Myhrvold’s latest tome, Modernist Bread, digs not into the modernist world of fog and foams, but the uber-traditional world of bread. Though it may not seem like the logical next step, Myhrvold is passionate about the idea of taking something so rooted in the old and finding a way to innovate. We sat down with him to talk about embarking on his love of cooking, how words like artisanal get stripped of all meaning and what it costs to take on such a massive project.
Nathan Myhrvold takes pictures of food, just like the rest of us. But with robots, microscopes, and a machine shop.
Metamaterials have patterns that can be programmed to interact with light in ways that normal materials can't. Nathan Myhrvold explains the uses for metamaterials in areas such as 5G and autonomous vehicles, and discusses the different tech startups that Intellectual Ventures is investing in.
Gifts from pioneering philanthropists have equipped the US state for a frontline battle against some of the world’s deadliest diseases. Myhrvold says that the state has a range of specialist enterprises that make it particularly attractive to those involved in this sort of work. “The Seattle area is the Silicon Valley of saving the world,” he says.
All 16 episodes, which aired from Oct. 4 2017 to Dec. 19, 2018, are now available free online.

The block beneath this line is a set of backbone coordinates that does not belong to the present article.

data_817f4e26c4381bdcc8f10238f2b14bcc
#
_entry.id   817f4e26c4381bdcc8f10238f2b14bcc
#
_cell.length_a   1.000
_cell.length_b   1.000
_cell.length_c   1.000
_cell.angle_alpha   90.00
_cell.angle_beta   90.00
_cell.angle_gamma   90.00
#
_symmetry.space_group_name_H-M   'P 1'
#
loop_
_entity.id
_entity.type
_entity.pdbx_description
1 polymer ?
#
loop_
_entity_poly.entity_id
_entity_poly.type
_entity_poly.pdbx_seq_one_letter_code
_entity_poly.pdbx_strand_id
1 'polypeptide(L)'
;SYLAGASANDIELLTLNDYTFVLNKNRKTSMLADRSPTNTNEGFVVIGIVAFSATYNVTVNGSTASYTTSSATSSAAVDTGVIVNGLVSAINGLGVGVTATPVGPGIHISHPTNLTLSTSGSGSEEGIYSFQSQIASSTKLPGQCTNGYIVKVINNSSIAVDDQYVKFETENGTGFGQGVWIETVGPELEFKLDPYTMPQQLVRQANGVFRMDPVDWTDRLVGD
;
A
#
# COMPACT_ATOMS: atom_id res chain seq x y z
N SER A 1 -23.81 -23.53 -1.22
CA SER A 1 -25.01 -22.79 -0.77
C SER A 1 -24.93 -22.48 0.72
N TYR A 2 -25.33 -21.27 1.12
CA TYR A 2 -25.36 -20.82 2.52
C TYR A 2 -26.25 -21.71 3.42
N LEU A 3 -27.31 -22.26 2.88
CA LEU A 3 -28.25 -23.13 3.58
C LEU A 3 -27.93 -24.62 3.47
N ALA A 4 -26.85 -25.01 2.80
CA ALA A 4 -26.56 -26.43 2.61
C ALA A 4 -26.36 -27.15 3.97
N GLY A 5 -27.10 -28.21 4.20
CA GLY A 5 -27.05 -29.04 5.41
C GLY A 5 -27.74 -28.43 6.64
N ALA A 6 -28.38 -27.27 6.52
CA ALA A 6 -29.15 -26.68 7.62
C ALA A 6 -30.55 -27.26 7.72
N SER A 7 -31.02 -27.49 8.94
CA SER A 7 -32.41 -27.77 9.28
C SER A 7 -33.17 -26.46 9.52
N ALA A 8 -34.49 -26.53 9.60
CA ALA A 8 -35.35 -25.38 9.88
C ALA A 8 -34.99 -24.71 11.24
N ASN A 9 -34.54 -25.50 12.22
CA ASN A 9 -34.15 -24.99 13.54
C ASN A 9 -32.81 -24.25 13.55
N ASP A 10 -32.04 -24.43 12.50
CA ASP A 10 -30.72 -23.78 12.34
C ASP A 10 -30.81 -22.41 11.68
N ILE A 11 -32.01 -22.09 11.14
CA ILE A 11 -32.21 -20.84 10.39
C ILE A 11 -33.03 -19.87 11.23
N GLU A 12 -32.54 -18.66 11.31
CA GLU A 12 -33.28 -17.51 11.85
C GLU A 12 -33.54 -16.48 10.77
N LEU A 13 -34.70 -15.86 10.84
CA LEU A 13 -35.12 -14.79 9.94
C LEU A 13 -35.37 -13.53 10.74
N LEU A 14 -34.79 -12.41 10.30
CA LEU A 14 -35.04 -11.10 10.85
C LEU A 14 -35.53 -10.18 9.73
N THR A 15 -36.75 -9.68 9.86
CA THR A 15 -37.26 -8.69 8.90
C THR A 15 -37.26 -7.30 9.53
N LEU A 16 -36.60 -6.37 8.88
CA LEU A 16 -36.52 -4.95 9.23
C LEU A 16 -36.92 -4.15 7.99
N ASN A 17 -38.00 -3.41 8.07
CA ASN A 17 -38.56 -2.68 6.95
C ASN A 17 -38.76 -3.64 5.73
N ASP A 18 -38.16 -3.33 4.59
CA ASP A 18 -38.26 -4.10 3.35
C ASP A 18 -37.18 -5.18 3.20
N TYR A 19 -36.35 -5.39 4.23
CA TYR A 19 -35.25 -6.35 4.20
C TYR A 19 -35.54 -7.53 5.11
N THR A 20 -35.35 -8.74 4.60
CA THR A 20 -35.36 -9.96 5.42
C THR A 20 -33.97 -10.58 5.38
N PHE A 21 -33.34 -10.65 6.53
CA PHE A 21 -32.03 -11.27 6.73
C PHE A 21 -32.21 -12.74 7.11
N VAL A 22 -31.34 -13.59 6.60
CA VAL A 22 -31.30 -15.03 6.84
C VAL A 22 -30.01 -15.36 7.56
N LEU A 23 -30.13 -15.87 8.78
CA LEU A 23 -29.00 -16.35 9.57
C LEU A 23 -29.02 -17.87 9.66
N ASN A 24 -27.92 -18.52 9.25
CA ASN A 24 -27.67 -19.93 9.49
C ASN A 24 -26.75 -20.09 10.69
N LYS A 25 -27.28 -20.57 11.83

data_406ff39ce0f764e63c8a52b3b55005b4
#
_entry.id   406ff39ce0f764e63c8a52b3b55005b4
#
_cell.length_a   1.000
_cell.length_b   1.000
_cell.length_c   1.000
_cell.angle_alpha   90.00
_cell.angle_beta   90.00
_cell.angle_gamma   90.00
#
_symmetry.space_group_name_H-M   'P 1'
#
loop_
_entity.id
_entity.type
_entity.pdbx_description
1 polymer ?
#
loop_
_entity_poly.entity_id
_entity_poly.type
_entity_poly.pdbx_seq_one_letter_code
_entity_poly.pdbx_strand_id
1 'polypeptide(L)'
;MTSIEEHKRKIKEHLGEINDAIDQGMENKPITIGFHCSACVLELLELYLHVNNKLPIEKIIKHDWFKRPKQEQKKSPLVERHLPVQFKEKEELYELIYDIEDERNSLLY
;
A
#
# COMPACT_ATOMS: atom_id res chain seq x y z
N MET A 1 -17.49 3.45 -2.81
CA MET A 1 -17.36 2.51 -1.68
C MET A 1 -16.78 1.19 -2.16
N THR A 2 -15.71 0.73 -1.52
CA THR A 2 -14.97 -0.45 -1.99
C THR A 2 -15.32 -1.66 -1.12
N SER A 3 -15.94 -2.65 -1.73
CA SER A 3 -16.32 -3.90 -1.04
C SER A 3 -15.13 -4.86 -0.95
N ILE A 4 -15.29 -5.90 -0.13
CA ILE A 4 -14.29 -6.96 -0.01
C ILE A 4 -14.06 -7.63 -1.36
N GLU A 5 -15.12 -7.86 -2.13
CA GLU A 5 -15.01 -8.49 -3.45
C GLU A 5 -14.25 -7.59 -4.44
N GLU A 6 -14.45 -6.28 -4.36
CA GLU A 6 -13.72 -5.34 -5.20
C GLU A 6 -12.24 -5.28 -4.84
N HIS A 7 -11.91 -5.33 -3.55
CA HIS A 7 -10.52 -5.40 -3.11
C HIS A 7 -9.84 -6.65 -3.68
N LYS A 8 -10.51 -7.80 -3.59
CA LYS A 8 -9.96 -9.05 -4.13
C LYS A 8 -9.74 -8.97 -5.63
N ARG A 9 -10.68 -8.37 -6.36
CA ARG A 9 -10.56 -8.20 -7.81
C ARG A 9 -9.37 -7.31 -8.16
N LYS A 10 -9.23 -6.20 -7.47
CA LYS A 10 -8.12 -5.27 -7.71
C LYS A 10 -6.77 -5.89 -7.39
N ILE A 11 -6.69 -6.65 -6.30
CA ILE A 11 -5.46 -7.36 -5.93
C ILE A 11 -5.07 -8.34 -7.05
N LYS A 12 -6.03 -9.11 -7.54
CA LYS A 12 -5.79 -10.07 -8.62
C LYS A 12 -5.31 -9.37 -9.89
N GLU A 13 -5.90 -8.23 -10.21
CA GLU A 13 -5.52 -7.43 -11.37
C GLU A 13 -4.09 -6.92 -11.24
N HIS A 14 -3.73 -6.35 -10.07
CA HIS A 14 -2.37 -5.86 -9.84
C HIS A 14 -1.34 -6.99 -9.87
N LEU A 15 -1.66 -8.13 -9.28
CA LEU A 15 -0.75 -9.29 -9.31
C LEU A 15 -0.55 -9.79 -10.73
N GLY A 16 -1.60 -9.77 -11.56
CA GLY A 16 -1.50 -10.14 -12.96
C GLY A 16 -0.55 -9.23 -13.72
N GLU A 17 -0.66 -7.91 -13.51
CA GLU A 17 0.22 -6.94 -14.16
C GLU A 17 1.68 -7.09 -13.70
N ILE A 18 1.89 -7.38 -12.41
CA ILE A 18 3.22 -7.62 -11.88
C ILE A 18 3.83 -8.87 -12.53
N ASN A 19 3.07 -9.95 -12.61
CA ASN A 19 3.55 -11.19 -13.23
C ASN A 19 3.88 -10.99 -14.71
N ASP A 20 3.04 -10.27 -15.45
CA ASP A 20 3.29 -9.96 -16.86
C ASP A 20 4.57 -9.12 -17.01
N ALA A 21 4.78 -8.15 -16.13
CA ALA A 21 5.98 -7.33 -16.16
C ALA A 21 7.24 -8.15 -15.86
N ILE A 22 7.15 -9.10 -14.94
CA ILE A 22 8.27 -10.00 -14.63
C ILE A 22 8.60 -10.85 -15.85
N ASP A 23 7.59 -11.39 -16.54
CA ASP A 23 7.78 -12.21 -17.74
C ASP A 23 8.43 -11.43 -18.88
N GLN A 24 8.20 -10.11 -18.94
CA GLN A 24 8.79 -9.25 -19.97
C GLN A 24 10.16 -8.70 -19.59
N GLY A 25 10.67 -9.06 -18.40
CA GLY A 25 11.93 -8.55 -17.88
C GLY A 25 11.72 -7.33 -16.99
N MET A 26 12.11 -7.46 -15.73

The environmentalists say we’re doomed if we don’t drastically reduce consumption. The technologists say that human ingenuity can solve just about any problem. A debate that’s been around for decades has become a shouting match. Is anyone right?
This confidant of Bill Gates wants to reinvent how inventions are born. He created a huge patent library and a “start-up factory” that has produced prototypes of nuclear reactors, antennas and radars, but also 900 new bread recipes...
Nathan P Myhrvold CEO/Co-Founder Intellectual Ventures Management LLC Discussing the current invention environment and what he looks for before investing in technologies like artificial intelligence.
The key to making effective flying cars is eliminating the need for a human pilot, according to Nathan Myhrvold, the co-founder and chief executive of Intellectual Ventures. "The problem with flying cars is that we're not all good enough to fly them," he said at a session at Bloomberg's 2016 Technology Conference in San Francisco. "The leading cause of plane crashes is pilot error."
Nathan Myhrvold challenges British aristocrat Matt Ridley's view that government just gets in the way of the natural evolution of science and invention - that too much taxpayer money is spent on science, and that patents hinder progress.